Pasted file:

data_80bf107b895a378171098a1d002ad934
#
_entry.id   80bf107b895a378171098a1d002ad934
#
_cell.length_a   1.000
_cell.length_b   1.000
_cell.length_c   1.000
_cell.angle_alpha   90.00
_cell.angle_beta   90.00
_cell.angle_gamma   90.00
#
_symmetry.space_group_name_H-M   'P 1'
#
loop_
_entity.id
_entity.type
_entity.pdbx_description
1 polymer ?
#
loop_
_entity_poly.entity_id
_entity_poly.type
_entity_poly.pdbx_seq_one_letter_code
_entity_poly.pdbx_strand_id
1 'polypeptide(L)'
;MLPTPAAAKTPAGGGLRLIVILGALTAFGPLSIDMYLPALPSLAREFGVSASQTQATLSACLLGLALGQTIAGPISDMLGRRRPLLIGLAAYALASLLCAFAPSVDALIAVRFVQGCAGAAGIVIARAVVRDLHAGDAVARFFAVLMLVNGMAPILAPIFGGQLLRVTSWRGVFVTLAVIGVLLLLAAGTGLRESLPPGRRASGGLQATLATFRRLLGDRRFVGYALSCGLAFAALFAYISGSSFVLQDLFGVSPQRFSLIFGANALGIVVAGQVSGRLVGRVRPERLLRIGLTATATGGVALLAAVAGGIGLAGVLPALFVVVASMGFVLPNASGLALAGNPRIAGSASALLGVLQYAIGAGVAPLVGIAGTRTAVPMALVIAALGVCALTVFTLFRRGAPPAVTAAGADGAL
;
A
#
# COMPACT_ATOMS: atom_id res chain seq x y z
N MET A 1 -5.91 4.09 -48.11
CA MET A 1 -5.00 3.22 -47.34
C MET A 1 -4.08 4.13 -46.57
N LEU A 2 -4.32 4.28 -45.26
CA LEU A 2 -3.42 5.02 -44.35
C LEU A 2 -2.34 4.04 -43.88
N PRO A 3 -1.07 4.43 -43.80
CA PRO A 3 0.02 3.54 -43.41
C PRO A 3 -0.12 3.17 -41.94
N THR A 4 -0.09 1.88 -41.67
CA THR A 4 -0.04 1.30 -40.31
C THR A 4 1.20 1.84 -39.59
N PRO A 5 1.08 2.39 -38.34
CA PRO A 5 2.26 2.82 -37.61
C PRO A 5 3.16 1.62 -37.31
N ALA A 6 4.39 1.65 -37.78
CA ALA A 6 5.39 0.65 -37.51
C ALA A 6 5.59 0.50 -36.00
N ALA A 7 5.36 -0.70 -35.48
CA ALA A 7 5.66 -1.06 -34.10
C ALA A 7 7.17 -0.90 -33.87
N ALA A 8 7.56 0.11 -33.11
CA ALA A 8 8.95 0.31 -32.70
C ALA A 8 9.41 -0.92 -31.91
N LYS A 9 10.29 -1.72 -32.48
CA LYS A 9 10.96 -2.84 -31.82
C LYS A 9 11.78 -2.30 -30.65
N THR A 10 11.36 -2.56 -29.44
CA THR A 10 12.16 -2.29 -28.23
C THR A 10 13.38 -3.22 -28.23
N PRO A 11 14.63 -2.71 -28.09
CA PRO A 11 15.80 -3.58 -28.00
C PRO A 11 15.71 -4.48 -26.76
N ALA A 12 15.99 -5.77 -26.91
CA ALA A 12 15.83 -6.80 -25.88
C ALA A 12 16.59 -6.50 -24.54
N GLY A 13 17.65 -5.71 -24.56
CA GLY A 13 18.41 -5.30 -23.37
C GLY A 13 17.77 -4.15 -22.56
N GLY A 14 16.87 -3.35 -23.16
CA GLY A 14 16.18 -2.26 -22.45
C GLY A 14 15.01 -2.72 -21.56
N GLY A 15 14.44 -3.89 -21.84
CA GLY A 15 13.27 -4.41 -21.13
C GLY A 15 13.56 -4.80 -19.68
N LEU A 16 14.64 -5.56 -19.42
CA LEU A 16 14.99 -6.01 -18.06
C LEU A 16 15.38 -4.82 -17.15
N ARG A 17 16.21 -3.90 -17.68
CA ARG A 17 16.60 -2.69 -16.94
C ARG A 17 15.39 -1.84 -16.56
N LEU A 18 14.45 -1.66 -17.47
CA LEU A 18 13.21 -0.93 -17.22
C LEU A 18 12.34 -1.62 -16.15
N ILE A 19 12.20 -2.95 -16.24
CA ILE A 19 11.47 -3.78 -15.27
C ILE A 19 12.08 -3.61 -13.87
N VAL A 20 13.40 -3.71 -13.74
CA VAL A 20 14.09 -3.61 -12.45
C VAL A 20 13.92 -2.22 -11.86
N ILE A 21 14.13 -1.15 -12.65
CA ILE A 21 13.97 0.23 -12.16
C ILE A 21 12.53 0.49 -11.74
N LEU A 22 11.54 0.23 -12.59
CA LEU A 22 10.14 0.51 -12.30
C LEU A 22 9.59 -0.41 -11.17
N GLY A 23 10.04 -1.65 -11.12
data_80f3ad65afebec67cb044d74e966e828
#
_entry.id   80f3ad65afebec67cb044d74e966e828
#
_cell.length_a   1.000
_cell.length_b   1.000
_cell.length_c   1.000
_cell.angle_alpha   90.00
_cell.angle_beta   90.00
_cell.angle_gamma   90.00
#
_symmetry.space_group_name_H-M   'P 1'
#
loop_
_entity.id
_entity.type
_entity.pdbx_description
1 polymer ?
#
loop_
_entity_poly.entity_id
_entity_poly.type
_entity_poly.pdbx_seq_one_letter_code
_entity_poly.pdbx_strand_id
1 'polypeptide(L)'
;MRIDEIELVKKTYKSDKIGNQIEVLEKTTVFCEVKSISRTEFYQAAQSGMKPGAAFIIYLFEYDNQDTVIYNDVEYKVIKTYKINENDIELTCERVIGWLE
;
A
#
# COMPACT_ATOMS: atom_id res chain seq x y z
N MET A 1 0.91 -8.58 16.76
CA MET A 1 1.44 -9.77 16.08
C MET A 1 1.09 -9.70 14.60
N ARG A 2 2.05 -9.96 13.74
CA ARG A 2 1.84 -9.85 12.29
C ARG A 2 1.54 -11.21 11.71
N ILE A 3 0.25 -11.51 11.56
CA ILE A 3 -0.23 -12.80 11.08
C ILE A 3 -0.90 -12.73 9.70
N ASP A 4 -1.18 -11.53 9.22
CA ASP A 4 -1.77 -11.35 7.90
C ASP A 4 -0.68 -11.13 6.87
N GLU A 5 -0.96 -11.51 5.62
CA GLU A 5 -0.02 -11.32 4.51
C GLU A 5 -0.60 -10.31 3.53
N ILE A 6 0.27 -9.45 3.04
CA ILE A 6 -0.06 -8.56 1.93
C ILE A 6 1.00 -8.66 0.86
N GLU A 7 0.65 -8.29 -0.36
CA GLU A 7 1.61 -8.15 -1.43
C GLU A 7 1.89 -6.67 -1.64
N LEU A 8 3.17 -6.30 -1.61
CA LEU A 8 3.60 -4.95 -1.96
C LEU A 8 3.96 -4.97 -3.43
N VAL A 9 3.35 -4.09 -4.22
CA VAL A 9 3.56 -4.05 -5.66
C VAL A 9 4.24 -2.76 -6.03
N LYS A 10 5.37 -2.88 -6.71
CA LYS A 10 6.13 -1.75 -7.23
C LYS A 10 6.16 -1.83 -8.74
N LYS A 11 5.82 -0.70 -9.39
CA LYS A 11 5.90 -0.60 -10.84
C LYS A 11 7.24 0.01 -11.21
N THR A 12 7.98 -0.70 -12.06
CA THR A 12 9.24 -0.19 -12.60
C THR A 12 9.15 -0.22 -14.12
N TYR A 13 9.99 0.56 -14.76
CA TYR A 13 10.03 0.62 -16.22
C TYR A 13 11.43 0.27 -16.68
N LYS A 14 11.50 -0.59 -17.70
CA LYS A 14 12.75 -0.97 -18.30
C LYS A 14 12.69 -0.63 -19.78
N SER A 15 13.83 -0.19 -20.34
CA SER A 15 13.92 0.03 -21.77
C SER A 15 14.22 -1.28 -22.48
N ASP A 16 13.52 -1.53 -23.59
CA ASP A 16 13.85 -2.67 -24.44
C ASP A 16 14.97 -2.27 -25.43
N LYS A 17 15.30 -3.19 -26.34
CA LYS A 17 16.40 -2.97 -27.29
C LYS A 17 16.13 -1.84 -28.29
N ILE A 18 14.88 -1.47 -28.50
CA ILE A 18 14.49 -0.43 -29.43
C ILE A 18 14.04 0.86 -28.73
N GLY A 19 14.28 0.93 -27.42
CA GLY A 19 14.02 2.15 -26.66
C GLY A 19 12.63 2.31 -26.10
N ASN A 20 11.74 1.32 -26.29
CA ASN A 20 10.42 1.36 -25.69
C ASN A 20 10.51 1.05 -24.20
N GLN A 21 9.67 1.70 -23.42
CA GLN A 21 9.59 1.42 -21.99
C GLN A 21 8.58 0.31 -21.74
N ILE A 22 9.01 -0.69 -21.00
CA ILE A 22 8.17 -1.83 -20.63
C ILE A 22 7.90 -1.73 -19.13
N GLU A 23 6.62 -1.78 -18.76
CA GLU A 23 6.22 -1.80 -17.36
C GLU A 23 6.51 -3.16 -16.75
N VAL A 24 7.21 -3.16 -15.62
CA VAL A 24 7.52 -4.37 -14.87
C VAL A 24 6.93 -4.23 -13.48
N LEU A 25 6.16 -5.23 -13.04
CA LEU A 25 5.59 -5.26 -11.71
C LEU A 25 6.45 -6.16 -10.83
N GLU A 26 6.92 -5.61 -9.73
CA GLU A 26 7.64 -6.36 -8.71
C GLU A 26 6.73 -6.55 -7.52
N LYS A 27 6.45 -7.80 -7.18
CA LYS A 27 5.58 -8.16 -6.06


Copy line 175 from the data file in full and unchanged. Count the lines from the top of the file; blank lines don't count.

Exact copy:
C ASP A 16 14.97 -2.27 -25.43